He is wearing a custom tailored 

tunic made from camo material.
Adelbert Schulz was born on December 20, 1903. On October 1, 1935 he became a first lieutenant in the expanded German army. Later he served as a company commander in Panzer-Regiment 25. During the French Campaign he served under Rommel and was awarded the Knight’s Cross. On June 6, 1940 he took command of the first battalion of Panzer-Regiment 25 and on March 5, 1943 he was promoted to command the Regiment.

Schulz was awarded the Diamonds to his Knight’s Cross on December 14, 1943, for the following action. 

The 7th Panzer-Division was in the Kiev area. The Division’s infantry regiments were defensively deployed while Schulz’s panzer-regiment was held in reserve. Word came that Soviet infantry was attacking. Schulz counterattacked, sending his 1st Panzer-Battalion to attack the flank of the Soviets. The counterattack was successful but sixty enemy tanks appeared. They were T-34s and KV-85s. Schulz faced the new threat with his 2nd Panzer-Battalion. The Soviet tanks were outflanked, surprised and ultimately they were all destroyed. Schulz decided to exploit the success and sent his tanks as far as the positions of the enemy artillery. While the German tanks were shooting up artillery guns and rocket batteries, the Soviets moved their armor to encircle Schulz’s Panzer-Regiment. The Germans had to fight their way back to their own lines, destroying 150 enemy tanks in the process.

May 14, 2015

White Tower, Thessaloniki, 1942


Panzer IV’s passing through Thessaloniki
Panzer IV’s passing through Thessaloniki, Greece in 1942.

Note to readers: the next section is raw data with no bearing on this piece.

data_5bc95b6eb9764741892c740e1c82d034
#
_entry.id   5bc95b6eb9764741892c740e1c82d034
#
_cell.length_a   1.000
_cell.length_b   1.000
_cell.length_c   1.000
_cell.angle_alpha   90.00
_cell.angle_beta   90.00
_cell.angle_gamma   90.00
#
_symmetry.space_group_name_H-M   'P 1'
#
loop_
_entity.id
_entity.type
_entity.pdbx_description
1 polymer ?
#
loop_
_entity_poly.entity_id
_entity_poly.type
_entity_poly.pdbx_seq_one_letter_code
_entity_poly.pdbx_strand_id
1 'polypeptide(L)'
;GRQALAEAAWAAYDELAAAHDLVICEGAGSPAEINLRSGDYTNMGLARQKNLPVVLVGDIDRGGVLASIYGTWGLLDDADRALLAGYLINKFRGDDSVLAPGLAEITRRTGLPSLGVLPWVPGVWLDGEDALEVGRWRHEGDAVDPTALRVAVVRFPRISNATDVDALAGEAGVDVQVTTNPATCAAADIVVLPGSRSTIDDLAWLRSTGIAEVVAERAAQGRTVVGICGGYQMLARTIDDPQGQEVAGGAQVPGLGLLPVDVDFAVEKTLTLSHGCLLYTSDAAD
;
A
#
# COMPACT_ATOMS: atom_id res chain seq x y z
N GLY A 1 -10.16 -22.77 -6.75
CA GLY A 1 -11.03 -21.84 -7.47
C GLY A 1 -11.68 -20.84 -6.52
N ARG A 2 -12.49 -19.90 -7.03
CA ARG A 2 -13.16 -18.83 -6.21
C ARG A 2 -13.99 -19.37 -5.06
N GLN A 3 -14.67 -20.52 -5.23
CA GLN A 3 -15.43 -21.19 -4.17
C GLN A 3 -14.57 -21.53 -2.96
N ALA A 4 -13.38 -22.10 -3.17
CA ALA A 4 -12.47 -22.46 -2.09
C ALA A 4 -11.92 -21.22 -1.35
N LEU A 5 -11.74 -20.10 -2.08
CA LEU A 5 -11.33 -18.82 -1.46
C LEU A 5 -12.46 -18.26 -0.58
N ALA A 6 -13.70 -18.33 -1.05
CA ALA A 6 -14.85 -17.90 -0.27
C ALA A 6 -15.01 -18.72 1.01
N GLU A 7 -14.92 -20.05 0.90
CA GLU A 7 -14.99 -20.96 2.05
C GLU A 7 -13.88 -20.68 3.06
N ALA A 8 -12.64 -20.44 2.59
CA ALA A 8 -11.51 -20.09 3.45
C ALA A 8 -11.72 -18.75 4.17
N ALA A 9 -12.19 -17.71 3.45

The building in the background is the White Tower.

May 13, 2015

Dmitry Lavrinenko

Dmitry Lavrinenko
Lavrinenko while he was
in the Tank Academy in 1938.
Dmitry Fyodorovich Lavrinenko was born on September 10, 1914. He was trained at Ulyanovsk Tank Academy and took part in the Polish invasion in 1939. In October 1941 Lavrinenko was commanding a T-34 platoon in the 4th Tank Brigade. At the time the German army was attempting its final drive towards Moscow. In four days Lavrinenko and his crew destroyed sixteen German tanks belonging to Guderian’s Second Panzer-Army. Guderian acknowledged the superiority of the T-34 tank in his memoirs.

In November Lavrinenko with his platoon was stationed at the village of Guseinovo, close to the divisional command post. Eight German tanks managed to penetrate the outer defences and were approaching the divisional CP. Lavrinenko counterattacked and fired on the move. Seven enemy tanks were destroyed and the eighth retreated under cover. 

During the months of October, November and December Lavrinenko was credited with the destruction of fifty two enemy tanks, 40% of the total enemy tanks destroyed by the 4th Tank Brigade. But this was the end of the road for Lt. Lavrinenko. On December 18, 1941 he was killed near the village of Goryuny, while he was out of his tank. Lavrinenko was awarded the Order of Lenin and the Gold Star Medal, thus becoming Hero of the Soviet Union.